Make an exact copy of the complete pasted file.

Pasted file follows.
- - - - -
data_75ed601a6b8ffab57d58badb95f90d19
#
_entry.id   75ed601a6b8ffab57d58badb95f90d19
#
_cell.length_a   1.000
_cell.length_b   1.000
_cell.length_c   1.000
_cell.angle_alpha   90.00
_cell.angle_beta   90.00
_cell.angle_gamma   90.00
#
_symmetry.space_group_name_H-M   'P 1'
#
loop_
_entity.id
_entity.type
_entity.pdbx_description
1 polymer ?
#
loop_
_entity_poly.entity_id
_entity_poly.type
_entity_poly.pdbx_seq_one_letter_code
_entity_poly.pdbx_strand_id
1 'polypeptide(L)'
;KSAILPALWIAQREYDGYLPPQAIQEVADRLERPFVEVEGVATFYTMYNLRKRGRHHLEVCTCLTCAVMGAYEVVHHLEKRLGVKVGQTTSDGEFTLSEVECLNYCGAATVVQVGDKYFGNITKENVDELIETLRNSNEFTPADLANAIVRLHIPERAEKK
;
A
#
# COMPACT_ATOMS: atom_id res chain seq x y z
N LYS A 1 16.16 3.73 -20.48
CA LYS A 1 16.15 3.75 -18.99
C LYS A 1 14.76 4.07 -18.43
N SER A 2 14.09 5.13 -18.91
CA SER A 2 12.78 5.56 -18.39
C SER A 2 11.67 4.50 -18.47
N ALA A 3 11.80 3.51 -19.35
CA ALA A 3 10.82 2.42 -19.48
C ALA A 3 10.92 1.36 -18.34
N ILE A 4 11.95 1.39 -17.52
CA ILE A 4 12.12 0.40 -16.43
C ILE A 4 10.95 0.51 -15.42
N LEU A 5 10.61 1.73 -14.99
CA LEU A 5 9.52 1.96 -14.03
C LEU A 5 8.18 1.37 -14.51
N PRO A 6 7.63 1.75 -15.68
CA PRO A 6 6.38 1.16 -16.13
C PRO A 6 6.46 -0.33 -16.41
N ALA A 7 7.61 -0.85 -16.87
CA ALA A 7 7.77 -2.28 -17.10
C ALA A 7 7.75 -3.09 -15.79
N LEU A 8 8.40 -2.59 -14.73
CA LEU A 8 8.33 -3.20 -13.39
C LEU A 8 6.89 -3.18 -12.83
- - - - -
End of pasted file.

data_75ed601a6b8ffab57d58badb95f90d19
#
_entry.id   75ed601a6b8ffab57d58badb95f90d19
#
_cell.length_a   1.000
_cell.length_b   1.000
_cell.length_c   1.000
_cell.angle_alpha   90.00
_cell.angle_beta   90.00
_cell.angle_gamma   90.00
#
_symmetry.space_group_name_H-M   'P 1'
#
loop_
_entity.id
_entity.type
_entity.pdbx_description
1 polymer ?
#
loop_
_entity_poly.entity_id
_entity_poly.type
_entity_poly.pdbx_seq_one_letter_code
_entity_poly.pdbx_strand_id
1 'polypeptide(L)'
;KSAILPALWIAQREYDGYLPPQAIQEVADRLERPFVEVEGVATFYTMYNLRKRGRHHLEVCTCLTCAVMGAYEVVHHLEKRLGVKVGQTTSDGEFTLSEVECLNYCGAATVVQVGDKYFGNITKENVDELIETLRNSNEFTPADLANAIVRLHIPERAEKK
;
A
#
# COMPACT_ATOMS: atom_id res chain seq x y z
N LYS A 1 16.16 3.73 -20.48
CA LYS A 1 16.15 3.75 -18.99
C LYS A 1 14.76 4.07 -18.43
N SER A 2 14.09 5.13 -18.91
CA SER A 2 12.78 5.56 -18.39
C SER A 2 11.67 4.50 -18.47
N ALA A 3 11.80 3.51 -19.35
CA ALA A 3 10.82 2.42 -19.48
C ALA A 3 10.92 1.36 -18.34
N ILE A 4 11.95 1.39 -17.52
CA ILE A 4 12.12 0.40 -16.43
C ILE A 4 10.95 0.51 -15.42
N LEU A 5 10.61 1.73 -14.99
CA LEU A 5 9.52 1.96 -14.03
C LEU A 5 8.18 1.37 -14.51
N PRO A 6 7.63 1.75 -15.68
CA PRO A 6 6.38 1.16 -16.13
C PRO A 6 6.46 -0.33 -16.41
N ALA A 7 7.61 -0.85 -16.87
CA ALA A 7 7.77 -2.28 -17.10
C ALA A 7 7.75 -3.09 -15.79
N LEU A 8 8.40 -2.59 -14.73
CA LEU A 8 8.33 -3.20 -13.39
C LEU A 8 6.89 -3.18 -12.83